Deakin to open dedicated energy centre with federal funding
Deakin energy researchers have been given the power to chart Australia’s energy future, with support from the federal government to set up an Australian Research Council Training Centre for Future Energy Storage Technologies. Deakin Professor Maria Forsyth will serve as the centre’s director, coordinating six other senior Deakin researchers, along with investigators from The University of Melbourne, Monash University, Queensland University of Technology, University of South Australia and more than a dozen industry partners.
The $4.4 million federal government funding for the centre was announced on Thursday by Minister for Education and Training Simon Birmingham, as part of the Australian Research Council’s (ARC) latest round of National Competitive Grants Program funding. Deakin Deputy Vice-Chancellor (Research) Professor Joe Graffam congratulated the Deakin University researchers and their teams who were awarded funding for their research in today’s ARC announcement.
“To all those applicants who submitted their work for consideration, I thank you for making the effort on behalf of Deakin University and the broader communities we serve,” he said.
Professor Forsyth, who is also Associate Director for the Australian Centre of Excellence in Electromaterials Science, said the new training centre would challenge existing thinking and expand Australia’s capacity and training in energy storage technologies.
“We need to equip the next generation of researchers and the energy technology workforce with the skills needed to drive innovation, exploration and investigation, so we can safeguard our workers and industries,” she said. “There’s an urgent need to work closely with industry to stay globally competitive by developing new materials and technologies in order to create efficient energy storage devices and identify ways to integrate these into end-user applications.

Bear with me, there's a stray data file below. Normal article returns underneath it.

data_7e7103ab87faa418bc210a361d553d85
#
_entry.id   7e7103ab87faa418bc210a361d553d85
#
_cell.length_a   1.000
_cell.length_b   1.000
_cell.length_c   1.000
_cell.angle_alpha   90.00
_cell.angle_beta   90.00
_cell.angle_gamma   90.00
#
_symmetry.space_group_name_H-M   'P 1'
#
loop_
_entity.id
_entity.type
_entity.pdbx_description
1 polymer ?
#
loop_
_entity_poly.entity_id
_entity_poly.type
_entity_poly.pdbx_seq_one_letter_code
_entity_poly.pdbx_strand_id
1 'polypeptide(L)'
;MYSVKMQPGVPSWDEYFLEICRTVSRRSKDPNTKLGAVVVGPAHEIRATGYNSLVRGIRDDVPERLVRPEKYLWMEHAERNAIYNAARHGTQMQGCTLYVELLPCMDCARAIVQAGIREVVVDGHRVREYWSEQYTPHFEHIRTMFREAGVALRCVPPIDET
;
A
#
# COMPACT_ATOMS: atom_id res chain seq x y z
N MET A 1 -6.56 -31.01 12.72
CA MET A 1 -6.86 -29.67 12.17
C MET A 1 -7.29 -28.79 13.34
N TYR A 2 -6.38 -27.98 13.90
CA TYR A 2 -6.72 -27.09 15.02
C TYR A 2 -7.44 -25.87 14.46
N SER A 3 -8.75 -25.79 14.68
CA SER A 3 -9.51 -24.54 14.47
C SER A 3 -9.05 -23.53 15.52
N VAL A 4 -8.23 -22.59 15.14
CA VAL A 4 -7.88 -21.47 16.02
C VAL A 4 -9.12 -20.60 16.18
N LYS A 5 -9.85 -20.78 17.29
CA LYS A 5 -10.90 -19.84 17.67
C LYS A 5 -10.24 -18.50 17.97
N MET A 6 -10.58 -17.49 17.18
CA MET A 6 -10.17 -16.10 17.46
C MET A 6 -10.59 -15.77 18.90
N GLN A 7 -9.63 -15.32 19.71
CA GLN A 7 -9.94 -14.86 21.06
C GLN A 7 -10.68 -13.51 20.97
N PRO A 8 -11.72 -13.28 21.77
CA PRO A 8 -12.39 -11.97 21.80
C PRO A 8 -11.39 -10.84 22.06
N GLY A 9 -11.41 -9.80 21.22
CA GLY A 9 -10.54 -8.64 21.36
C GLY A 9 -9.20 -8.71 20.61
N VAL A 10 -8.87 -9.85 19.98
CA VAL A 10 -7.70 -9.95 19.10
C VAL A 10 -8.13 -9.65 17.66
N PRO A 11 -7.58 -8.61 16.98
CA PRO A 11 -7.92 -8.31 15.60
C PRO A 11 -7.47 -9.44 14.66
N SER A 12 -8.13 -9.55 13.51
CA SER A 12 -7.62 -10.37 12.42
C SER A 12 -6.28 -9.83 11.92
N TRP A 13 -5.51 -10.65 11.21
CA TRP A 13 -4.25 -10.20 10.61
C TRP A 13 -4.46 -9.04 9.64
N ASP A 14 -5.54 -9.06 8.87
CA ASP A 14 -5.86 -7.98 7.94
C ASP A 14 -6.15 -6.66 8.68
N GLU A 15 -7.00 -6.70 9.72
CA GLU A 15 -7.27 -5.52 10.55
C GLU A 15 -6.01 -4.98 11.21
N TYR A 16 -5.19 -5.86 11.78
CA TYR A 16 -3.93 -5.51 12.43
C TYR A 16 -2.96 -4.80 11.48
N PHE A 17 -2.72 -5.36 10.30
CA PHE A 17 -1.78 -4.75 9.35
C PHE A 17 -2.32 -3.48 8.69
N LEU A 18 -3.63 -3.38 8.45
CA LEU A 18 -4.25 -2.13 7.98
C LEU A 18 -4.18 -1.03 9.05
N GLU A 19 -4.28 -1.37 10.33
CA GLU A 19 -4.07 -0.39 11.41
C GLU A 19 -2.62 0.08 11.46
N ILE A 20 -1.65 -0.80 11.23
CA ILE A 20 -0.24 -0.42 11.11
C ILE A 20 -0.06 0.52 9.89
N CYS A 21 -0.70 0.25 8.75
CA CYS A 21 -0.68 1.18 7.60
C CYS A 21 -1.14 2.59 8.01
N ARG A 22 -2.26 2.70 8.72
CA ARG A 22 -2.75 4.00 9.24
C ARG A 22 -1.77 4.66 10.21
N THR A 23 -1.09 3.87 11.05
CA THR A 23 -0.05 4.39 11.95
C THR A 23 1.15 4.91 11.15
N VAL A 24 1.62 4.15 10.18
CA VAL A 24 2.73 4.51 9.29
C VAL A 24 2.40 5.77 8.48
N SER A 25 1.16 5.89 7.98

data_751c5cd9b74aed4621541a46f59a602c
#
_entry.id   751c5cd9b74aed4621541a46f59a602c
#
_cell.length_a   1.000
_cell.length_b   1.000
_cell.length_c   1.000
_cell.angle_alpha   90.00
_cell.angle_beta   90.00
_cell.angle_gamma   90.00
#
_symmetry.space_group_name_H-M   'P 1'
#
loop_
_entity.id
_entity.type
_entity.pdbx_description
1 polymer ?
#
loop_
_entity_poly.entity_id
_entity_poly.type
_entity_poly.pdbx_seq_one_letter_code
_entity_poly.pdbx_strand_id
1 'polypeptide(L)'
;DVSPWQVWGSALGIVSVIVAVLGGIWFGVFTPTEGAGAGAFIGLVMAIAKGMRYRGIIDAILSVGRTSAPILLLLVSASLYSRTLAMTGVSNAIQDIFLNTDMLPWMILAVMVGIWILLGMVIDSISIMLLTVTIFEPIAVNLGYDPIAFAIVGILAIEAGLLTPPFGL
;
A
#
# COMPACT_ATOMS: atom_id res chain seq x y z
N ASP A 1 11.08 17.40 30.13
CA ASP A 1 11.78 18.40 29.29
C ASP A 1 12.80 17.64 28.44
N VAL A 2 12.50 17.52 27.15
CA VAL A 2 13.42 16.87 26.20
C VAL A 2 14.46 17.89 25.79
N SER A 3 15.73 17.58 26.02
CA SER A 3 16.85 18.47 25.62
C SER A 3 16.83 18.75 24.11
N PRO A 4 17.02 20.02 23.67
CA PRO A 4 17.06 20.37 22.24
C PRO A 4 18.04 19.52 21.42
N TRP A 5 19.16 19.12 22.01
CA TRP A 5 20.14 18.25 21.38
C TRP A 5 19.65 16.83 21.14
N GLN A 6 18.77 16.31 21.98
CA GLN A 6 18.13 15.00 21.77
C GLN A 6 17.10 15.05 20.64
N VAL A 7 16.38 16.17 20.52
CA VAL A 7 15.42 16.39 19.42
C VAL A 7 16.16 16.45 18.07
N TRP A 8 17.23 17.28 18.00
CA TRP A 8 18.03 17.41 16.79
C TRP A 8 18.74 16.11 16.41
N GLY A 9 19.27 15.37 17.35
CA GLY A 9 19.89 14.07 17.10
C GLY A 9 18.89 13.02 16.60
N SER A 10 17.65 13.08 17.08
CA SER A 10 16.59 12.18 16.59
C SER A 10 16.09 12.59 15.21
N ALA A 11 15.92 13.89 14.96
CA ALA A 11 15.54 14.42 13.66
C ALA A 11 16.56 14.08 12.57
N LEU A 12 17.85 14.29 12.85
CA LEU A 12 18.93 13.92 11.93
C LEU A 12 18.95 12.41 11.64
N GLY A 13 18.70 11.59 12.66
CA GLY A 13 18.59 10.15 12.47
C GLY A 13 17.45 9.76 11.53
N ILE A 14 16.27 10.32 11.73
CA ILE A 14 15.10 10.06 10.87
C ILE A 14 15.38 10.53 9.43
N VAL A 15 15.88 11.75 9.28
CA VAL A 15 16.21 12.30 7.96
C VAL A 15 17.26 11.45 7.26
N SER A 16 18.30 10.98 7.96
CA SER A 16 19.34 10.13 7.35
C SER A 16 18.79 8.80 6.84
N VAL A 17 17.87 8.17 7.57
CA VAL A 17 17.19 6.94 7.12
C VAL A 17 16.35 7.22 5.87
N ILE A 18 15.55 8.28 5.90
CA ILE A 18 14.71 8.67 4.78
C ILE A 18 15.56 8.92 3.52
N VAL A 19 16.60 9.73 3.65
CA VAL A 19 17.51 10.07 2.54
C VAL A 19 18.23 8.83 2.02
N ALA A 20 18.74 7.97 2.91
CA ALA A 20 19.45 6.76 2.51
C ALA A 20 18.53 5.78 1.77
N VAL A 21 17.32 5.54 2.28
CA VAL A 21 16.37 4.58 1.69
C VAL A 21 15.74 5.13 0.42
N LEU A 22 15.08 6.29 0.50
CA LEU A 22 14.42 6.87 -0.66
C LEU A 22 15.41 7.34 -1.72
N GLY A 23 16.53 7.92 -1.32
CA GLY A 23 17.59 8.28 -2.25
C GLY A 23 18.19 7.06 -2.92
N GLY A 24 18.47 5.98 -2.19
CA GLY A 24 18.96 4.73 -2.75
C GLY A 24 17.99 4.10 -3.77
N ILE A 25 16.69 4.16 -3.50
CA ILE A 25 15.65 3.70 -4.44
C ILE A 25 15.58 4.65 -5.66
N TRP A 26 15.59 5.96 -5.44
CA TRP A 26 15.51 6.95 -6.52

“This project will position Australia at the forefront of innovative research in energy technologies and will facilitate commercial opportunities for Australian industry.”
The centre will utilise Deakin Waurn Ponds’ Battery Technology Research and Innovation Hub (Bat-TRI Hub), as well as other existing facilities such as the Institute for Frontier Materials’ (IFM) world-class electrochemistry and NMR imaging labs, and Deakin’s Centre for Advanced Design in Engineering Training (CADET).
The Deakin Institute for Intelligent Systems Research and Innovation (IISRI) will also play a role simulating and reviewing smart grid and technology systems, while the Carbon Nexus carbon fibre and composite research centre will provide further scope for producing advanced energy prototypes.
“By harnessing the expertise of researchers and industry partners this project aims to deliver benefits for our economy, the community and the environment,” said Professor Forsyth. “This project is unapologetically future-focused and will help create the next generation of forward-thinking entrepreneurs. More than 20 scientists and engineers will be embedded in dynamic industry settings and will gain advanced skills in materials manufacture and energy storage device design and production.
“The centre expects to create new knowledge and intellectual property in advanced energy materials, batteries and battery-control systems, helping small to medium-sized enterprises to take a global leadership role in advancing and producing new storage technologies.”
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